Video reveals moment fisherman gets outed as cheater who stuffed weights in winning catches

Anglers allegedly used fillets of other fish and lead balls to weigh down their catch

Namita Singh
Monday 03 October 2022 15:14 BST
<p>Video taken at the weigh-in of the winning catches showed a judge cutting open the fish to find lead weights inside</p>

Video taken at the weigh-in of the winning catches showed a judge cutting open the fish to find lead weights inside

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Two anglers were disqualified from a fishing tournament in Cleveland on Friday after they were caught cheating by the judges.

Professional fisherman Jake Runyan and his partner Chase Cominsky were stripped of victory as weights and fillets were found stuffed inside their winning walleye fish.

Jason Fischer, the director of the Lake Erie Walleye Trail, became suspicious of foul play when the five fish he guessed to weigh not more than four pounds each came to a total of 34 pounds on the scales.

“I thought, there’s just no way,” he told CNN. “I could also hear the crowd grumbling, like ‘no way, there’s no way.’”

“I physically felt the fish, I could feel hard objects inside the fish,” he said.

After he inspected one of the fish, he founds its stomach unnaturally hard. “It’s not like they’re eating rocks.”

In a now-viral video, the official could be seen slicing open the fish and pulling out lead weights from inside them as well as fillets of another fish from a smaller one.

People could be heard urging the judges to “call the cops” while some demand that they “should be in jail”. The video shows Mr Fischer telling the anglers to leave as he directs the angry onookers not to touch them, while the crowd spews expletives.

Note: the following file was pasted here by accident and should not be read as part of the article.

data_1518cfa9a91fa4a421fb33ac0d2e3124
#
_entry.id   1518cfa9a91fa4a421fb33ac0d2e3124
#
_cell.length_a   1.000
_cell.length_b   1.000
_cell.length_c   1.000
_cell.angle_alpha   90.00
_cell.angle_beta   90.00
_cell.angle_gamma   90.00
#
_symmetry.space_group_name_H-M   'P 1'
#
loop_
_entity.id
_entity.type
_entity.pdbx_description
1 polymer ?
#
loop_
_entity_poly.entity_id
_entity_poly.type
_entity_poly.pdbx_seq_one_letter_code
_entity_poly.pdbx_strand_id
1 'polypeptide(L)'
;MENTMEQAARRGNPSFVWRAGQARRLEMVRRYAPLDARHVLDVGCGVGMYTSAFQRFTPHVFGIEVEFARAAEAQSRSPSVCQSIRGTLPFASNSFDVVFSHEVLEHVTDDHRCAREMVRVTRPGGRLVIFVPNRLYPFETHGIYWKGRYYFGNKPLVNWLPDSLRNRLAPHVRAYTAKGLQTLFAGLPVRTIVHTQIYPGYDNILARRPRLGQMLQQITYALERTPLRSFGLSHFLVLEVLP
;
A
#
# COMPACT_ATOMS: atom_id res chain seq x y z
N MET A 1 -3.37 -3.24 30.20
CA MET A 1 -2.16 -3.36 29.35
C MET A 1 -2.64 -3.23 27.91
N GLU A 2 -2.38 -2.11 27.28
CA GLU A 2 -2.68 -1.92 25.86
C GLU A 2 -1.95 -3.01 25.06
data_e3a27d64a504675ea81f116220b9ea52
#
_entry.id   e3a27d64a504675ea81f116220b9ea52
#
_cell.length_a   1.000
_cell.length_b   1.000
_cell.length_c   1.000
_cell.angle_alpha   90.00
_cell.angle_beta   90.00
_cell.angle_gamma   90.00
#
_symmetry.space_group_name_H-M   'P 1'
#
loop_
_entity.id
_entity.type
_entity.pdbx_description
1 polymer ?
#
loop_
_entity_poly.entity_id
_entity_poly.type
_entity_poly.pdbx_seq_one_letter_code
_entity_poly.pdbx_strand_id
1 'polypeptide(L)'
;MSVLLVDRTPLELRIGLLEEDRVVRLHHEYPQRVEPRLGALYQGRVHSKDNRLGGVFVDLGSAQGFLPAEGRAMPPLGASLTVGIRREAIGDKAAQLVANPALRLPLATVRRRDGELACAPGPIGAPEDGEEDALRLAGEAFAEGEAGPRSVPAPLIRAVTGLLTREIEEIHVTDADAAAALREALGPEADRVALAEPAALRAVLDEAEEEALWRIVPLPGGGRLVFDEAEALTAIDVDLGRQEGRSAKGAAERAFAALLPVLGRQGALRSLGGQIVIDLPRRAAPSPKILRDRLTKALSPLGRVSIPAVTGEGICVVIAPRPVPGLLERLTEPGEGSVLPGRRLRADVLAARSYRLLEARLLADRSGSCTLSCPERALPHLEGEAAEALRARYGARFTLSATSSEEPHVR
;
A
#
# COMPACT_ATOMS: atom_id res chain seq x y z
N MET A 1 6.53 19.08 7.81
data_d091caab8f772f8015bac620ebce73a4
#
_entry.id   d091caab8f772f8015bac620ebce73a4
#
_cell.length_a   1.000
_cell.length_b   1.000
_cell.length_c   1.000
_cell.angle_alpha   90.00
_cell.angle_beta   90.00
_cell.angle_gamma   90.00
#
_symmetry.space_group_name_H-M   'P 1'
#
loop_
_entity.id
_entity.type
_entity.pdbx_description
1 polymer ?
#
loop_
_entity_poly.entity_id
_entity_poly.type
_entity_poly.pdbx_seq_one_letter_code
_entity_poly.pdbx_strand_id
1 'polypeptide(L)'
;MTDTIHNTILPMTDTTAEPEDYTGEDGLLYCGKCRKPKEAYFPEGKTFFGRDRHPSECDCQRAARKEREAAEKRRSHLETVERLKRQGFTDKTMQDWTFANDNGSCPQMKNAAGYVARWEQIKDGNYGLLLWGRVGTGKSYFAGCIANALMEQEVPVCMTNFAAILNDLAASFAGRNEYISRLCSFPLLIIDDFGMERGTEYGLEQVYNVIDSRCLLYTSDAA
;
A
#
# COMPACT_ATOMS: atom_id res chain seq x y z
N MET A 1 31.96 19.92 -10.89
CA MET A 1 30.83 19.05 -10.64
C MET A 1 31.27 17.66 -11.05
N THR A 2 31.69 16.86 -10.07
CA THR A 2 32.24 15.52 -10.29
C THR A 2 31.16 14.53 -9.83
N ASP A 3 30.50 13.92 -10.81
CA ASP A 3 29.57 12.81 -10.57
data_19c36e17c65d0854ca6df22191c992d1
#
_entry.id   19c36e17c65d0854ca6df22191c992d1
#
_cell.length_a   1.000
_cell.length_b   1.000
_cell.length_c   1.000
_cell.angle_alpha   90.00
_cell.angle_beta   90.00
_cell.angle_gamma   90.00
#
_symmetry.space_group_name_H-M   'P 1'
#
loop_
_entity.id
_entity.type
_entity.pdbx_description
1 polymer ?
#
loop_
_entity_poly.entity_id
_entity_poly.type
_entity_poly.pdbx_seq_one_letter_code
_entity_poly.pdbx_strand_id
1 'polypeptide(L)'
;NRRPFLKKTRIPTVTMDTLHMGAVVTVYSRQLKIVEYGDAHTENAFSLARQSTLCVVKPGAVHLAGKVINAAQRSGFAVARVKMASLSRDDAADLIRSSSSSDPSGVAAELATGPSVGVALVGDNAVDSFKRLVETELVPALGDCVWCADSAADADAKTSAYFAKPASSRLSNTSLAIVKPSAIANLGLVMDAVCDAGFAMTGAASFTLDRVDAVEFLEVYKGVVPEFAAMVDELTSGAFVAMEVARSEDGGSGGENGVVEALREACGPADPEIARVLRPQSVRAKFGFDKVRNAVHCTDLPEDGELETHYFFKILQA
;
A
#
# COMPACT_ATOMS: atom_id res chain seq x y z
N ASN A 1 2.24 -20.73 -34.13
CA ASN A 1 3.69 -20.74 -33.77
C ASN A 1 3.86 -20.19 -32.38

“Do we need to file a police report?” says another attendee from behind the camera.

The would-be winners were set to take home a $28,760 prize, the director told CNN, adding that the tournament officials are in touch with local authorities over the alleged fraud.

The media and outreach specialist at the Ohio Department of Natural Resources confirmed collecting evidence from Friday’s event. “As this is an open investigation, we have no further comment at this time,” said Stephanie O’Grady.

The scandal has also cast a shadow on their previous wins, while Mr Fischer slammed them saying “they would never be able to fish” the Lake Erie Walleye Trail tournament again.

Ross Robertson, a professional angler, said that cheating in fishing is more common than most people believe. “You have to consider that in some of these tournaments, ounces can mean tens, or hundreds, of thousands of dollars,” he is quoted as saying by the New York Times.

Listing scores of possible ways to cheat, he said that in some instances anglers stuff fish with ice as it adds weight during the heft but melts subsequently, leaving no evidence.

Though the incident is a “black eye” for the sport, he believes the scandal to be a blessing. “Maybe this will be the thing that stalls other cheating and causes some major changes in procedures,” he said.

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